This is going to be the critical point in converging these two disciplines going forward – how they operate so that all stakeholders benefit, while extending value for the organization.
Convergence is going to be not so much about technology and goals, those are easy, but how to make it all work together.
Don’t you think?Note: I will begin to explore this and many similar topics at the Enterprise 2.0 conference in Santa Clara on November 8-11. Please join me if you want to talk about this.
4 Replies to “Is Social CRM Compatible with Enterprise 2.0?”
You are right on the mark here. There is enough in common between the two that they are often confused. Yes, the same words are used in both conversions –“social”, “collaboration”, “like facebook, but for business”. And yes, many of the underlying technology building blocks are the same (monitoring, blogs, comments, forums, etc.) But they are in fact very different.
The best way to see the difference is to cut past buzzwords and technology and get to the core — people. Ask “who and for whom?” — and then things become very clear. If you are talking to the VP/Director of customer service or marketing/sales about monitoring, reacting, and impacting customers (support or lead gen) — you are probably talking about SCRM. If you are talking to the CIO or Director of the Intranet about leveraging employee knowledge sharing, then you are probably talking about Enterprise 2.0.
Some vendors are pitching a blend of the two spaces — which is a great way for them to leverage their tools and pitches to both conversations. But I’m not convinced this blend makes sense for most companies. The kinds of conversations I want to foster internally are not things that I’d want to share in public (for a variety of legitimate reasons). So I’m usually concerned when I hear about crossover efforts. Remember: employee communication is primarily governed by employee contract — so it’s very different from customers in a free market. This fact alone makes the motivations and implications very different between the two.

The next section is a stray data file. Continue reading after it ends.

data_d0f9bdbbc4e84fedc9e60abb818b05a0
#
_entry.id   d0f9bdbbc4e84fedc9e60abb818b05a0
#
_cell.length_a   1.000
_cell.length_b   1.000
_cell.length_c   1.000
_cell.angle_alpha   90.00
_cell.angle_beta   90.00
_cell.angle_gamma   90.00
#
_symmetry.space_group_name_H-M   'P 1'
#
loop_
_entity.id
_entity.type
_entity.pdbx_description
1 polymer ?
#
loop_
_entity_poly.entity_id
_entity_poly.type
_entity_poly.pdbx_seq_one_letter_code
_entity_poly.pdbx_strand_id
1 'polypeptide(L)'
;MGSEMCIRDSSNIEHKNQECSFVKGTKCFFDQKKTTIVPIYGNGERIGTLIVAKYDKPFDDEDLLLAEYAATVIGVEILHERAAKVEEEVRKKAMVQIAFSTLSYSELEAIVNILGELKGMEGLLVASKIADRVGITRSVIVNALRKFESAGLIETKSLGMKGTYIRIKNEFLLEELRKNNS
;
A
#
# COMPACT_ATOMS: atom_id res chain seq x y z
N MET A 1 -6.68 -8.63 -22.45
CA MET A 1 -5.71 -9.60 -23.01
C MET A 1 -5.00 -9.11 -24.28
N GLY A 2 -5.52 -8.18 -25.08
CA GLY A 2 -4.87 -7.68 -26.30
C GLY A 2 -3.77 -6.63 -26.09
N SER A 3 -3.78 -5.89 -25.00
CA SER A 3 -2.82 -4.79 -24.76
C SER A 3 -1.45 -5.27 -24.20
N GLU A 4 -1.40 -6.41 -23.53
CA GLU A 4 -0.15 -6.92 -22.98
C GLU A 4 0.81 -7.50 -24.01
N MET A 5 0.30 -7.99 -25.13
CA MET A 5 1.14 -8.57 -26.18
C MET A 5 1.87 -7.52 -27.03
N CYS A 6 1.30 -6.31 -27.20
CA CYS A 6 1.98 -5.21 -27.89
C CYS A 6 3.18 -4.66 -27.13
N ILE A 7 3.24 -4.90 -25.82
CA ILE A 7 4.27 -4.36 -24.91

The “who”, “for whom”, and “what” are different, but the “how” and “why” are similar. Focusing on the business problems at hand will lead you to the “who”, “for whom” and “what” questions first — and then your clients will find clarity. Focusing on technology and buzzwords leads to their confusion.
We absolutely believe that companies must be able to selectively engage different stakeholders for different purposes. At times the engagement may only involve select engineers and other times involve several different staff and all or select customers. It’s a matter of getting people together who have the appropriate context, knowledge, experience and responsibility to add value in the particular exchange. I would as go as far to say that “dumbsourcing” is a more accurate term for indiscriminate “croudsourcing.”
If engineered from the ground up to include granular content control and access with an overriding reputation engine measuring participation, there is absolutely no reason a single system cannot be used to support and engage all stakeholders.
Someday I suspect that consultants will make a good living consolidating E2.0 and SCRM functionality……..and it certainly won’t be cheap.
Chuck Van Court